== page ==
That was originally the plan although the idea was scrapped. Originally the government proposed for all privately owned cars to be forced to use the more expensive Pertamax fuel, while government vehicles and vehicles used for business, as well as privately owned motorbikes could still use the subsidized premium at the old rate of rp 4,500 per liter. The government ran into problems when they realized how many Pertamina petrol stations did not serve the more expensive Pertamax fuel and they would have to pay to renovate them all to bring them all up to date. It was decided upon that a 33% increase on the price of Premium across the board would be more efficient, at least for the government.
How much will this affect the local and expat communities of Indonesia?
Prices for goods will definitely go up and probably more than they need to. Local businesses tend to use fuel hikes as a reason to raise their prices which is normal and understandable although they tend to raise it too much and end up gaining a profit from it. The cost of living will go up slightly all over Indonesia. Most expats will notice the difference but probably won’t be seriously affected by it. Many locals making meager salaries will notice the increase in prices heavily and will be severely affected by it, hence the riots taking place in Jakarta and Makassar. On the other hand, a high percentage of the people protesting are smokers that spend more on cigarettes everyday than they do on fuel even with the new higher prices. Smoking is almost part of the culture of Indonesia and while it is nobody’s business to tell another person what to do or not to do, it does seem a little silly to get so worked up about something like 16 cent per liter rise in fuel costs when a person spends 10 times that amount on cigarettes every day.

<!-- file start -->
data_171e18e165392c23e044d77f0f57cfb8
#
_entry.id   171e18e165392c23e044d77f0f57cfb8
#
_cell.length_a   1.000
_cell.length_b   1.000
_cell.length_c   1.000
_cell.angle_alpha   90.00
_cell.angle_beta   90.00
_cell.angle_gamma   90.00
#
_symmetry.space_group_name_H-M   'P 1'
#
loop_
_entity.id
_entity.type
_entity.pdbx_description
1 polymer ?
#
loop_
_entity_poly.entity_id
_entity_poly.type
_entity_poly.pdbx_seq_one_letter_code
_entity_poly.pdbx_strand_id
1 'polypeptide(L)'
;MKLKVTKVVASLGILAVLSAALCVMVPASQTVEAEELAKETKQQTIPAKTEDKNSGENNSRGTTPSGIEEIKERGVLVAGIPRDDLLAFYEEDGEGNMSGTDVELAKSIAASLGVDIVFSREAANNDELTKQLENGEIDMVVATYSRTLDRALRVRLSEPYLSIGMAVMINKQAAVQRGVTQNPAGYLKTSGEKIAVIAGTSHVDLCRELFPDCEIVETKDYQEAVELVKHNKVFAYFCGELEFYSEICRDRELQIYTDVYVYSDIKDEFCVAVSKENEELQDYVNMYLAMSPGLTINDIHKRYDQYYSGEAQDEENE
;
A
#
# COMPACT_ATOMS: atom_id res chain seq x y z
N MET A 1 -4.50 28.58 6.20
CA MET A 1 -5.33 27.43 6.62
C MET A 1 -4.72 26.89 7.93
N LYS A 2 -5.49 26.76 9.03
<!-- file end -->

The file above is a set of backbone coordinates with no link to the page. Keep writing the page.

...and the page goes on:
Is it really fair to raise the price of subsidized fuel like this?
Depends on who you ask. Those that are already struggling to feed their families will obviously disagree with the new rates. Those that are doing alright in terms of money might be able to see the government’s side of things as they are losing money to supply their citizens with cheaper gas. While maybe not practical due to having to renovate so many Pertamina stations across the archipelago, in my opinion the idea of charging privately owned cars is a much better idea. Targeting those that are able to own a vehicle privately means only the people who, in theory, have more money to spend will be affected. It might also make people think twice before taking their car out on the road, thus reducing traffic congestion in Jakarta and the increasingly traffic-heavy Bali. That idea has long since been abandoned though so there is no hope for that anymore.
In the end, fuel prices are going to rise and fall just like anywhere else. Fuel prices have already reached rp 6,000 per liter a few years ago in Indonesia before being lowered again by president SBY, presumably in attempt to gain more votes. Life will go on and people will still find a way to feed themselves. The riots and protests will still happen but will stop when people realize that the new law is here to stay. Here’s to hoping the new law that will begin on April 1st is just some elaborate April Fools joke. Something tells me that the Indonesian government just doesn’t have that sort of sense of humor though.